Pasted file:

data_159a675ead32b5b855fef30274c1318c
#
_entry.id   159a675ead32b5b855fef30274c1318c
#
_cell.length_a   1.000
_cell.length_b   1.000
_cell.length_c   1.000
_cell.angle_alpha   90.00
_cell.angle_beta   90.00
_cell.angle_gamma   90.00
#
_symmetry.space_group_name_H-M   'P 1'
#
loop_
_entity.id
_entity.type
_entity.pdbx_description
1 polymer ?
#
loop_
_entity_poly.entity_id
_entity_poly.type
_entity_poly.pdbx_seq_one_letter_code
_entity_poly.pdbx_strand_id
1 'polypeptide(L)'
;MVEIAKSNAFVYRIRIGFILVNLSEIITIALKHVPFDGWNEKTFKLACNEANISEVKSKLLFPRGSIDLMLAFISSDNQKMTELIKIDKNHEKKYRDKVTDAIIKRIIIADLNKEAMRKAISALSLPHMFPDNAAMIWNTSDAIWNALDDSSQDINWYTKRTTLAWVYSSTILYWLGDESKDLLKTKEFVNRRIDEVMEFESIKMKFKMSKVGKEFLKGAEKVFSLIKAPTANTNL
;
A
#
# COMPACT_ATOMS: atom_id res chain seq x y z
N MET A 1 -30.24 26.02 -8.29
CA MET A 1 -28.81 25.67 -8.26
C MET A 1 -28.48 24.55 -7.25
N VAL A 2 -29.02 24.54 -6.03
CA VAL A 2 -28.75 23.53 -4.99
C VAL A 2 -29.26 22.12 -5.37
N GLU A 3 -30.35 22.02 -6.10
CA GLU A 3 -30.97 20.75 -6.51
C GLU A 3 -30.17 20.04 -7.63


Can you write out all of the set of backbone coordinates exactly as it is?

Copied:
data_159a675ead32b5b855fef30274c1318c
#
_entry.id   159a675ead32b5b855fef30274c1318c
#
_cell.length_a   1.000
_cell.length_b   1.000
_cell.length_c   1.000
_cell.angle_alpha   90.00
_cell.angle_beta   90.00
_cell.angle_gamma   90.00
#
_symmetry.space_group_name_H-M   'P 1'
#
loop_
_entity.id
_entity.type
_entity.pdbx_description
1 polymer ?
#
loop_
_entity_poly.entity_id
_entity_poly.type
_entity_poly.pdbx_seq_one_letter_code
_entity_poly.pdbx_strand_id
1 'polypeptide(L)'
;MVEIAKSNAFVYRIRIGFILVNLSEIITIALKHVPFDGWNEKTFKLACNEANISEVKSKLLFPRGSIDLMLAFISSDNQKMTELIKIDKNHEKKYRDKVTDAIIKRIIIADLNKEAMRKAISALSLPHMFPDNAAMIWNTSDAIWNALDDSSQDINWYTKRTTLAWVYSSTILYWLGDESKDLLKTKEFVNRRIDEVMEFESIKMKFKMSKVGKEFLKGAEKVFSLIKAPTANTNL
;
A
#
# COMPACT_ATOMS: atom_id res chain seq x y z
N MET A 1 -30.24 26.02 -8.29
CA MET A 1 -28.81 25.67 -8.26
C MET A 1 -28.48 24.55 -7.25
N VAL A 2 -29.02 24.54 -6.03
CA VAL A 2 -28.75 23.53 -4.99
C VAL A 2 -29.26 22.12 -5.37
N GLU A 3 -30.35 22.02 -6.10
CA GLU A 3 -30.97 20.75 -6.51
C GLU A 3 -30.17 20.04 -7.63